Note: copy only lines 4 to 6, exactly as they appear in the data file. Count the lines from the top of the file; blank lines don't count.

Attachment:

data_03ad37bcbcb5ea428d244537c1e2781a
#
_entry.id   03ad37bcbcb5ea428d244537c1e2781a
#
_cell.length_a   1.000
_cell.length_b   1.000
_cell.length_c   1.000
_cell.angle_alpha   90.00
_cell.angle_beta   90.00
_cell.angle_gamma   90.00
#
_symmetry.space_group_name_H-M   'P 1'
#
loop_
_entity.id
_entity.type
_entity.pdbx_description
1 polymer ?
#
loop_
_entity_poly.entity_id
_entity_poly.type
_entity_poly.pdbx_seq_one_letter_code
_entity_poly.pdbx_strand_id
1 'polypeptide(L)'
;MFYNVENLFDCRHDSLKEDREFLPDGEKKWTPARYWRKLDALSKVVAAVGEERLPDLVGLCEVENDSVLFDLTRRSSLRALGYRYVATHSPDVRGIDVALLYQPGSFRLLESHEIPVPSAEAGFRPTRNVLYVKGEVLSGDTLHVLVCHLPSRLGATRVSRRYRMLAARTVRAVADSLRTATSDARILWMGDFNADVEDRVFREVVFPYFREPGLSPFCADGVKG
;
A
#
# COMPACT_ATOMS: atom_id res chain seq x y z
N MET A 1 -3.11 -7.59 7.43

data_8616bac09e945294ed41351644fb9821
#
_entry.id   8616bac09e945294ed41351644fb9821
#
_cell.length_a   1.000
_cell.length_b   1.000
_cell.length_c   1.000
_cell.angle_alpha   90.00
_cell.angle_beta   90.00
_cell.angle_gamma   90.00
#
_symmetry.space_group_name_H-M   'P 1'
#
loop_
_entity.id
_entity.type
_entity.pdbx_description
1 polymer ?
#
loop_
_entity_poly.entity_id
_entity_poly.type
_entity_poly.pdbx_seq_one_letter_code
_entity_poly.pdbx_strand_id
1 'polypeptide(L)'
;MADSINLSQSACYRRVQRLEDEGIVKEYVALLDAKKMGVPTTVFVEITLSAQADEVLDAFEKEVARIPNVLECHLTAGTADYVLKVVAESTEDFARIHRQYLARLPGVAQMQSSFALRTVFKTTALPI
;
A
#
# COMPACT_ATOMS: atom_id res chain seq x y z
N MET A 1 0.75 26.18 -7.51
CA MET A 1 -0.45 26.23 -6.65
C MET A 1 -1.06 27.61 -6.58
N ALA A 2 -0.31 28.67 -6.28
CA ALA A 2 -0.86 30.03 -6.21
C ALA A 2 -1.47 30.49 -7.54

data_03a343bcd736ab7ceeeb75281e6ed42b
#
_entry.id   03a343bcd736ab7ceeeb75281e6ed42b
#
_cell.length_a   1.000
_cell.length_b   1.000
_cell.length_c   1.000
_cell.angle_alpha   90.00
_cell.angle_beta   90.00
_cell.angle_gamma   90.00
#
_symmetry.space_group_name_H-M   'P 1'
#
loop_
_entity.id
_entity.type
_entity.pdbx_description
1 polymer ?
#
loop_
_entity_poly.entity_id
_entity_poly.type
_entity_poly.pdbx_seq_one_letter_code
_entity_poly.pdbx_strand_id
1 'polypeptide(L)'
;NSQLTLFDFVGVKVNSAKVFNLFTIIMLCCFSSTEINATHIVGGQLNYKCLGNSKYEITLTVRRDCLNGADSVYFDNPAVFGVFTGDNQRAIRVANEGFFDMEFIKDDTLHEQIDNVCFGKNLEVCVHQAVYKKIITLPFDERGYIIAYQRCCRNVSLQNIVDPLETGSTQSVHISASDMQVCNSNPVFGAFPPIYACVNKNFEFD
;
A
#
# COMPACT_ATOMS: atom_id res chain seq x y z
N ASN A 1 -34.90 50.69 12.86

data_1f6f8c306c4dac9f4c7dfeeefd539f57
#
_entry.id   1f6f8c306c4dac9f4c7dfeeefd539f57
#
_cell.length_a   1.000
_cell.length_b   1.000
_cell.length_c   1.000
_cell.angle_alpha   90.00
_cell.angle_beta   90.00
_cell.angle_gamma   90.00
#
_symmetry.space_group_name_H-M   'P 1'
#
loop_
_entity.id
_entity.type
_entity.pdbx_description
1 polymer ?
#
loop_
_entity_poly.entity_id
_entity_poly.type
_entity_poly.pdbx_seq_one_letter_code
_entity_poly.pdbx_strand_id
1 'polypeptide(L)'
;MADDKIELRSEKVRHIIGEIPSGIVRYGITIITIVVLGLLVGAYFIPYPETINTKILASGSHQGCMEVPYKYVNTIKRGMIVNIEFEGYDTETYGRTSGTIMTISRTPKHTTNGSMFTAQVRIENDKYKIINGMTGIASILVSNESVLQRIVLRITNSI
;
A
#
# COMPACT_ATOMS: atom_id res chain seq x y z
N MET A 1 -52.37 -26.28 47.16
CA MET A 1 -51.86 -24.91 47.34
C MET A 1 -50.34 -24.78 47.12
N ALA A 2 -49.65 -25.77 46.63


#
_cell.length_a   1.000
_cell.length_b   1.000